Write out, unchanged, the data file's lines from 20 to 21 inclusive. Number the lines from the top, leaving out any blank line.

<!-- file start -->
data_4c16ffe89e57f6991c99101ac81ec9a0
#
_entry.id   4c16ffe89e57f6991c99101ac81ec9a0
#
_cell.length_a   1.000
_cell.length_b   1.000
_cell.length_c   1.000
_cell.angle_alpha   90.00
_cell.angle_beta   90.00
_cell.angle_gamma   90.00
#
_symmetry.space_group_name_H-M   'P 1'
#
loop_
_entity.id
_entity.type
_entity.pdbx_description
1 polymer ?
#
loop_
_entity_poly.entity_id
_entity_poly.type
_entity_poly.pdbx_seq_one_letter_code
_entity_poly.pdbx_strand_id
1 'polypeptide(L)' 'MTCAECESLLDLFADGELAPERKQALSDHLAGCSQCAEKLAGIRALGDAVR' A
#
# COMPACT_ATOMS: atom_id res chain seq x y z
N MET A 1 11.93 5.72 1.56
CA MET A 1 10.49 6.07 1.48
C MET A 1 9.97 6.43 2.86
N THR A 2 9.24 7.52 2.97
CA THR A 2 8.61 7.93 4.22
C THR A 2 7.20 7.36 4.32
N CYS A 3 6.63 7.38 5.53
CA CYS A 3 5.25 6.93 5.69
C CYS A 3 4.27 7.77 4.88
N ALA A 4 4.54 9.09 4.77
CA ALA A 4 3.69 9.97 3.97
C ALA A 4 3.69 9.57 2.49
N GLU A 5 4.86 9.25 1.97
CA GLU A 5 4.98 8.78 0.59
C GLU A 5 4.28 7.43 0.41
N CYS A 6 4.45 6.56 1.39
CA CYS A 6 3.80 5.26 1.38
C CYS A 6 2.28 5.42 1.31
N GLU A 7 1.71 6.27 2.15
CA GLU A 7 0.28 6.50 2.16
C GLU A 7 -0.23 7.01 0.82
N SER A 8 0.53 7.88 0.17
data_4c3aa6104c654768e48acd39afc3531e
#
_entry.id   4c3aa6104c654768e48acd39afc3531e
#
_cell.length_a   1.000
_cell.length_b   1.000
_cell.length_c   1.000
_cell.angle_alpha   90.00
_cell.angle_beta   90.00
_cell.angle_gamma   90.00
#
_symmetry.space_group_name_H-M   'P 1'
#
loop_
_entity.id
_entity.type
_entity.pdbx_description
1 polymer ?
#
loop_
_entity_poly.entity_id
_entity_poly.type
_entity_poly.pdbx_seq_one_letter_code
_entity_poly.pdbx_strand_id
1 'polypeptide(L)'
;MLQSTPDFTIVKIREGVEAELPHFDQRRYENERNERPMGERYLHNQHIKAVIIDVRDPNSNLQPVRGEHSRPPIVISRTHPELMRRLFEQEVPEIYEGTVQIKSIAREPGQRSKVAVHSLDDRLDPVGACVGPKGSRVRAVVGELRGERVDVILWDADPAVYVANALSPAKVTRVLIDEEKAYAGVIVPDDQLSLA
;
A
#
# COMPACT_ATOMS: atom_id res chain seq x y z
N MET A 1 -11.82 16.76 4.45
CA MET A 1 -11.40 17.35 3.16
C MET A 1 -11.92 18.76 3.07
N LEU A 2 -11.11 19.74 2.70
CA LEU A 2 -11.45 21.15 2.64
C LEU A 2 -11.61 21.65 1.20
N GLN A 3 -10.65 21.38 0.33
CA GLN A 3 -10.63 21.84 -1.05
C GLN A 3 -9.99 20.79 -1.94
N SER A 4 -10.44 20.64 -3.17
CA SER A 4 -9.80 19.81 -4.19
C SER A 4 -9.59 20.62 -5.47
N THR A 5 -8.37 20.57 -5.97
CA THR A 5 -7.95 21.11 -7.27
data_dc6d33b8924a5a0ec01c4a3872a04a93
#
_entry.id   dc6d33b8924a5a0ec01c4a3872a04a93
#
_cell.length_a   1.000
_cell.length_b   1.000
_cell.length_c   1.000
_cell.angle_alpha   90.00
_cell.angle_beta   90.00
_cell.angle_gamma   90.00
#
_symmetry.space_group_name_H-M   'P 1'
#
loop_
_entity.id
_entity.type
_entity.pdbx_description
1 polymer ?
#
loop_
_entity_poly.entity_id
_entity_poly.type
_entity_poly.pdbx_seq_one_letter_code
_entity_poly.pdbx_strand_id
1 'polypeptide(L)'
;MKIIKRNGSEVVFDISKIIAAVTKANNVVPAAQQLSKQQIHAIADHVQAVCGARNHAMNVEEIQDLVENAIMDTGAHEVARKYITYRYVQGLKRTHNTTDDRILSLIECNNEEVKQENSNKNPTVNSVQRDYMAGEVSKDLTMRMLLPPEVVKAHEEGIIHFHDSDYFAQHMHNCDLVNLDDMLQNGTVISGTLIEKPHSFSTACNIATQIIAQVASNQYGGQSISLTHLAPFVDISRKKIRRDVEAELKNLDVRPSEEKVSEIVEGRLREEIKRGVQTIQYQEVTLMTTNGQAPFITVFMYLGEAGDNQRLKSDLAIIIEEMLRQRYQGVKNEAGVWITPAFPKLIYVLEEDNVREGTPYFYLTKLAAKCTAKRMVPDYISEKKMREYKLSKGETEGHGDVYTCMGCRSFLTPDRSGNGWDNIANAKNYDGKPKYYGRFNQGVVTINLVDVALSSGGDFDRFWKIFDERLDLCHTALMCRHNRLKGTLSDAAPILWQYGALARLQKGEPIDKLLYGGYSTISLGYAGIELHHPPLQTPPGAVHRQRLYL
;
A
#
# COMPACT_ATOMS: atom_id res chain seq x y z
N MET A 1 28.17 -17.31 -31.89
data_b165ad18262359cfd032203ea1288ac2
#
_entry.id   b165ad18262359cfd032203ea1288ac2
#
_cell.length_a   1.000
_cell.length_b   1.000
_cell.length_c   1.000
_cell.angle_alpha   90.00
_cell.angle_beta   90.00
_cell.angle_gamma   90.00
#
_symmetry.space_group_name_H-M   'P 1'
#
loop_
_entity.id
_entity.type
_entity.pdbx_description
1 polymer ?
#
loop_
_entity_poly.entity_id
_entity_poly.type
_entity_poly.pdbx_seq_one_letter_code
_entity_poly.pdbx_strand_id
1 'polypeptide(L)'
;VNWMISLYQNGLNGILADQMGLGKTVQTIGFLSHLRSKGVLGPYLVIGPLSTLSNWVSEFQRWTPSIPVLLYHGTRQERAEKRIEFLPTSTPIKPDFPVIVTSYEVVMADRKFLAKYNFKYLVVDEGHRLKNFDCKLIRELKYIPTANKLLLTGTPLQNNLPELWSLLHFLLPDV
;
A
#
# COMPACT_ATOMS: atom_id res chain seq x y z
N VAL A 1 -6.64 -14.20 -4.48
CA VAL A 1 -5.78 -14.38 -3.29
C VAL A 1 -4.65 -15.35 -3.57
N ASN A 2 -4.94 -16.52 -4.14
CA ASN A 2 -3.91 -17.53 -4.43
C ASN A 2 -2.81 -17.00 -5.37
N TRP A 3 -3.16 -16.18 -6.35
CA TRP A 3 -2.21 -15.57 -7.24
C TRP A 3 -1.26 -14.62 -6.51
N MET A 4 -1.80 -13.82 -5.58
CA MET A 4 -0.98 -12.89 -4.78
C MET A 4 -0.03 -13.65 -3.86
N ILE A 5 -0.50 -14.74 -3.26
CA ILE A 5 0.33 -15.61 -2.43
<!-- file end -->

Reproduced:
loop_
_entity_poly.entity_id